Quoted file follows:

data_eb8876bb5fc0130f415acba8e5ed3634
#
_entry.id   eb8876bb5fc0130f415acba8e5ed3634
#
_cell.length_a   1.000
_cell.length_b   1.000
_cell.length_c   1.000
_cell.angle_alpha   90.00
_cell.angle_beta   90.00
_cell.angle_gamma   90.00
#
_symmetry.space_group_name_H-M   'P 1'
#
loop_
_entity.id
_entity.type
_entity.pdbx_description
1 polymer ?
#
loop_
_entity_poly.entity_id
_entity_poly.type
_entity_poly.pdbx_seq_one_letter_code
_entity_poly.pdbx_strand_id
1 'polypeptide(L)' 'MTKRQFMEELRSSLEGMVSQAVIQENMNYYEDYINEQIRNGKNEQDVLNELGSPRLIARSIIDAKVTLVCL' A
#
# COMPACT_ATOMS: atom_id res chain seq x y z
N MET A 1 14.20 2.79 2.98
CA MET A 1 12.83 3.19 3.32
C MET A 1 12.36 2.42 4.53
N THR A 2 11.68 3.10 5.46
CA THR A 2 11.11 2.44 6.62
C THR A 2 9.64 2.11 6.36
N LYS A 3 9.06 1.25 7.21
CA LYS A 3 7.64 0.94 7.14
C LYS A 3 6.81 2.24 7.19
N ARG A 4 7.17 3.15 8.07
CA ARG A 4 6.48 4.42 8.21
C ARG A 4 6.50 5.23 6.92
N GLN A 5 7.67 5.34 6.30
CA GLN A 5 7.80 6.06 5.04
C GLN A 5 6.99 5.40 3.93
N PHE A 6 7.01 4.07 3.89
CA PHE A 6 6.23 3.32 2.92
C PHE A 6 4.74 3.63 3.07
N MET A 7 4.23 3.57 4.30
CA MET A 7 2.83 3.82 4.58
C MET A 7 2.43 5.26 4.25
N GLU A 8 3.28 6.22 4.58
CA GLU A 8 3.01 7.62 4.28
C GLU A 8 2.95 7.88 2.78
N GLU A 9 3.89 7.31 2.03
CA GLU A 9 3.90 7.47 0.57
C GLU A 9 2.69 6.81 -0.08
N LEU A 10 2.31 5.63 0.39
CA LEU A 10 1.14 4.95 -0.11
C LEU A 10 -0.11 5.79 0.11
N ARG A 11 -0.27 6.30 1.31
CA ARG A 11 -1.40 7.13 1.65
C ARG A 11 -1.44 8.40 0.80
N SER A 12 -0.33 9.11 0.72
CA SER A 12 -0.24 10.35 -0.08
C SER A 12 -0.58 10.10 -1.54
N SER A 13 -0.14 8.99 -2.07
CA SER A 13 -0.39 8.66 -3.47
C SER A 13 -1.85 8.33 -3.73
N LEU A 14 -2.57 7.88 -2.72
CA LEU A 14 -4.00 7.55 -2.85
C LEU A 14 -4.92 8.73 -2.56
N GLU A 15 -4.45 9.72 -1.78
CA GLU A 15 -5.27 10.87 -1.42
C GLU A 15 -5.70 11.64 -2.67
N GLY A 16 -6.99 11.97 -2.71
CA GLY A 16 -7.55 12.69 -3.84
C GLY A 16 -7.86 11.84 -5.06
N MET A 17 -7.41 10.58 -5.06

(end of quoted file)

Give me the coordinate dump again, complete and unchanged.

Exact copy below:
data_eb8876bb5fc0130f415acba8e5ed3634
#
_entry.id   eb8876bb5fc0130f415acba8e5ed3634
#
_cell.length_a   1.000
_cell.length_b   1.000
_cell.length_c   1.000
_cell.angle_alpha   90.00
_cell.angle_beta   90.00
_cell.angle_gamma   90.00
#
_symmetry.space_group_name_H-M   'P 1'
#
loop_
_entity.id
_entity.type
_entity.pdbx_description
1 polymer ?
#
loop_
_entity_poly.entity_id
_entity_poly.type
_entity_poly.pdbx_seq_one_letter_code
_entity_poly.pdbx_strand_id
1 'polypeptide(L)' 'MTKRQFMEELRSSLEGMVSQAVIQENMNYYEDYINEQIRNGKNEQDVLNELGSPRLIARSIIDAKVTLVCL' A
#
# COMPACT_ATOMS: atom_id res chain seq x y z
N MET A 1 14.20 2.79 2.98
CA MET A 1 12.83 3.19 3.32
C MET A 1 12.36 2.42 4.53
N THR A 2 11.68 3.10 5.46
CA THR A 2 11.11 2.44 6.62
C THR A 2 9.64 2.11 6.36
N LYS A 3 9.06 1.25 7.21
CA LYS A 3 7.64 0.94 7.14
C LYS A 3 6.81 2.24 7.19
N ARG A 4 7.17 3.15 8.07
CA ARG A 4 6.48 4.42 8.21
C ARG A 4 6.50 5.23 6.92
N GLN A 5 7.67 5.34 6.30
CA GLN A 5 7.80 6.06 5.04
C GLN A 5 6.99 5.40 3.93
N PHE A 6 7.01 4.07 3.89
CA PHE A 6 6.23 3.32 2.92
C PHE A 6 4.74 3.63 3.07
N MET A 7 4.23 3.57 4.30
CA MET A 7 2.83 3.82 4.58
C MET A 7 2.43 5.26 4.25
N GLU A 8 3.28 6.22 4.58
CA GLU A 8 3.01 7.62 4.28
C GLU A 8 2.95 7.88 2.78
N GLU A 9 3.89 7.31 2.03
CA GLU A 9 3.90 7.47 0.57
C GLU A 9 2.69 6.81 -0.08
N LEU A 10 2.31 5.63 0.39
CA LEU A 10 1.14 4.95 -0.11
C LEU A 10 -0.11 5.79 0.11
N ARG A 11 -0.27 6.30 1.31
CA ARG A 11 -1.40 7.13 1.65
C ARG A 11 -1.44 8.40 0.80
N SER A 12 -0.33 9.11 0.72
CA SER A 12 -0.24 10.35 -0.08
C SER A 12 -0.58 10.10 -1.54
N SER A 13 -0.14 8.99 -2.07
CA SER A 13 -0.39 8.66 -3.47
C SER A 13 -1.85 8.33 -3.73
N LEU A 14 -2.57 7.88 -2.72
CA LEU A 14 -4.00 7.55 -2.85
C LEU A 14 -4.92 8.73 -2.56
N GLU A 15 -4.45 9.72 -1.78
CA GLU A 15 -5.27 10.87 -1.42
C GLU A 15 -5.70 11.64 -2.67
N GLY A 16 -6.99 11.97 -2.71
CA GLY A 16 -7.55 12.69 -3.84
C GLY A 16 -7.86 11.84 -5.06
N MET A 17 -7.41 10.58 -5.06